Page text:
Over the years we have seen everything from horses, pigs, dogs, and birds to name a few who did not live thru their Africanized bee encounter. Another reason it is important to give your pets and escape route when home alone and left outdoors. Too many times we've seen or heard reports of pets trapped in backyards with no escape from attacking bees provoked by an inexperienced person trying to treat bees on a neighboring property. 

People who try to treat active hives themselves can become a danger to everyone around them. Trying to treat an established Africanized bee colony can end up getting neighbors and their pets injured. This is a real common occurrence in the Summer around Phoenix and in Central Arizona.

Ways to help avoid an encounter with Africanized Bees

When out hiking, going off trail can lead to an unintentional encounter with Africanized bees and can quickly become a dangerous situation. It is always important when enjoying Arizona outdoors to be aware of your surroundings and to stay on trails and marked paths. Every year reports of someone that has been attacked by bees going off trail and could have easily been avoided if they had stayed on the trail.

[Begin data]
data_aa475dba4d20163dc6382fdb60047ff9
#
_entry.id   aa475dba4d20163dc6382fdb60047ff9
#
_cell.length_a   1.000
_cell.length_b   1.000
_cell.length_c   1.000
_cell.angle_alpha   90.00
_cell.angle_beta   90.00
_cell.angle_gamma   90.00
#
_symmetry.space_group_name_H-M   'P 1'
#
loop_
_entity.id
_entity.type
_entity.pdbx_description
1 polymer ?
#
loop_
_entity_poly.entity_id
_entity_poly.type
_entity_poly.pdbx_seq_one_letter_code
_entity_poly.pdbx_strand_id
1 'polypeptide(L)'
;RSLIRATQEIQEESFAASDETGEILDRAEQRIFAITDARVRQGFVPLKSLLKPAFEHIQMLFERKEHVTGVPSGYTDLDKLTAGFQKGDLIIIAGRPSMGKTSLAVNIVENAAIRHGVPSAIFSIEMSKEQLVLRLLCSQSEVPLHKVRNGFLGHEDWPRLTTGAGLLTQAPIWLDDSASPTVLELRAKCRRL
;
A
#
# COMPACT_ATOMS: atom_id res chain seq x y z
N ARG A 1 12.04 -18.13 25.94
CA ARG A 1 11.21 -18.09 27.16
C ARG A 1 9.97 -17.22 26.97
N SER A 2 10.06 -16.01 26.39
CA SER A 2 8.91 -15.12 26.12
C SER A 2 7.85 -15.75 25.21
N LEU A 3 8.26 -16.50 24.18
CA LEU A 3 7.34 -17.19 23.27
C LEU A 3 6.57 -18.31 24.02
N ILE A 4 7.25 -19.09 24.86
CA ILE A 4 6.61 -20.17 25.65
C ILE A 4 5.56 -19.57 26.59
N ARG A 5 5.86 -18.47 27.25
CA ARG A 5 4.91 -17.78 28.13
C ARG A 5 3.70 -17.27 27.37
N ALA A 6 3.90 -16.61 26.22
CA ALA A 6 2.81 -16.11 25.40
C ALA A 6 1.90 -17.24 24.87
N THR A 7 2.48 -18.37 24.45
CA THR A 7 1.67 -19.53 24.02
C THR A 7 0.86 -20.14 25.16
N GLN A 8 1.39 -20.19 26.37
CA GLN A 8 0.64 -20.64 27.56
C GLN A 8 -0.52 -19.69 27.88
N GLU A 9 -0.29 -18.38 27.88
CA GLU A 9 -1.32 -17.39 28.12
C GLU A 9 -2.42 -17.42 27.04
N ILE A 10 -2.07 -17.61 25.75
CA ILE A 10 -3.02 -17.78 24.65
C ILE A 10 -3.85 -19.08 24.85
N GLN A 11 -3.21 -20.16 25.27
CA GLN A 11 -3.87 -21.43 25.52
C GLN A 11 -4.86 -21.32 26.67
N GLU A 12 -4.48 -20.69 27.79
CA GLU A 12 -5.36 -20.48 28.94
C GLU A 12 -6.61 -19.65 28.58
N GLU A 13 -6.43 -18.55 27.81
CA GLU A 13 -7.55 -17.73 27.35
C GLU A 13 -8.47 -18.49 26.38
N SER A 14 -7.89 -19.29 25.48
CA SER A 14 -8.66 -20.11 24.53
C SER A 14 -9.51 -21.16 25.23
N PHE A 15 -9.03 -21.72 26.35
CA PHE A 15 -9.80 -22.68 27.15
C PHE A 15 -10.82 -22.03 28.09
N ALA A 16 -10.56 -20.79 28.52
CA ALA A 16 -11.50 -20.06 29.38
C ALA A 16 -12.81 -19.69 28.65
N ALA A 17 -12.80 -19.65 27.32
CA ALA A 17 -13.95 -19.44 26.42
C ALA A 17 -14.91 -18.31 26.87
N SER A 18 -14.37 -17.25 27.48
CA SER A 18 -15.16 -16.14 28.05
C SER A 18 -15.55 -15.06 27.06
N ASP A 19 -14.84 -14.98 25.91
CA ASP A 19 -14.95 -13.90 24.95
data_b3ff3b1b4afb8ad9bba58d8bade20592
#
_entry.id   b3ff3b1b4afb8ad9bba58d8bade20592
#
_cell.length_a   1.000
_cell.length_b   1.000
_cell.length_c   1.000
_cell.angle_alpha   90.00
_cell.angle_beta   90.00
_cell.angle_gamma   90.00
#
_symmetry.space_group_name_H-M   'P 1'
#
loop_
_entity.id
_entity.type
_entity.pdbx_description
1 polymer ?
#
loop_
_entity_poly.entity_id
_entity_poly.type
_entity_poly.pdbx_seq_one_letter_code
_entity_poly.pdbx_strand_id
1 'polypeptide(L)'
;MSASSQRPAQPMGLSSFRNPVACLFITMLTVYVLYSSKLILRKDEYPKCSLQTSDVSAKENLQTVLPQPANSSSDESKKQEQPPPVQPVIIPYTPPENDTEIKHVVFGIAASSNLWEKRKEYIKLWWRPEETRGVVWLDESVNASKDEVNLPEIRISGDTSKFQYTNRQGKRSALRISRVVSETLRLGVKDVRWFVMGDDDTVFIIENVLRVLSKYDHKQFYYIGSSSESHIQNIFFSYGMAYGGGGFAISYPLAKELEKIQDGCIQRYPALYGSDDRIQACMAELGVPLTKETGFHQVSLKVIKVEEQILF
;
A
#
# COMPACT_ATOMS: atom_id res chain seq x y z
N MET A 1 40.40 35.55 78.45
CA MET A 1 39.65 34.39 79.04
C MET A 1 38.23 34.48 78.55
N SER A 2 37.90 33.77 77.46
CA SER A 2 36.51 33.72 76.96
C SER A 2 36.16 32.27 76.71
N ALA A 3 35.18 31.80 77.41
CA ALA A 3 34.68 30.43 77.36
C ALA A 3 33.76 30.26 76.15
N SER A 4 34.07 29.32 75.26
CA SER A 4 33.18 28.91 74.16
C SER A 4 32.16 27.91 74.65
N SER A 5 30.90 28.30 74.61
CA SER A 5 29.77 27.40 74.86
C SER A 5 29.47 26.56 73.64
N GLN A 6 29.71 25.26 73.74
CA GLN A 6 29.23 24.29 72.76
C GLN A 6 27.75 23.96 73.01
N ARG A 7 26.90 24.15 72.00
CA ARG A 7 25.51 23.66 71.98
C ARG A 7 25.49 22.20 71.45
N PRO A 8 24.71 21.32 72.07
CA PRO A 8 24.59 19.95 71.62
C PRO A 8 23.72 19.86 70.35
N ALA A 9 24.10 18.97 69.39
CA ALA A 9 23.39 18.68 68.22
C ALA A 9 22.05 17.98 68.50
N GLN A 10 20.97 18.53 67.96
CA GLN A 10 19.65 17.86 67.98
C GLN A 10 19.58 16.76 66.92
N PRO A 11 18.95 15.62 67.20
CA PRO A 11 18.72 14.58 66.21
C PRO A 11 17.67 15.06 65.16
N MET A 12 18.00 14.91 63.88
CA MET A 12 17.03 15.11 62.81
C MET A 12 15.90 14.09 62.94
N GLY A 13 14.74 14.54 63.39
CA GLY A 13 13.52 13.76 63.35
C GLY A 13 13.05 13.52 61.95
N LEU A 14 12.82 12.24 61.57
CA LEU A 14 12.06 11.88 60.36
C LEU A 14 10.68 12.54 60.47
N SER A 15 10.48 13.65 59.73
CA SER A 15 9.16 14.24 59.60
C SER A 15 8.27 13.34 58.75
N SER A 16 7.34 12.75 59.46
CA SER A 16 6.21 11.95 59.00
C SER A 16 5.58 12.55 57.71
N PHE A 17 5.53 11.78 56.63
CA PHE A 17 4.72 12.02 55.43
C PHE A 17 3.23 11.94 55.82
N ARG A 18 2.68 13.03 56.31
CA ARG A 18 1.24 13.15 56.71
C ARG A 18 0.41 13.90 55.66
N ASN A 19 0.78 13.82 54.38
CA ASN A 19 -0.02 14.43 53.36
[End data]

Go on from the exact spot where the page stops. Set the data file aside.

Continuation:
Areas that aren't frequented on a regular basis by humans are areas that you need to be more aware.

What to do if you encounter an Africanized bee attack 

Get away quickly and safely. Cover your face and try to shield your eyes to protect them in a way you can still see where you are going. Africanized bees will lock onto your face and this will become the most targeted area. Do not stop and try to fend off the bees by waving your arms around. This will not help and only cause more aggravation and aggression from the bees. Just keep moving far and fast.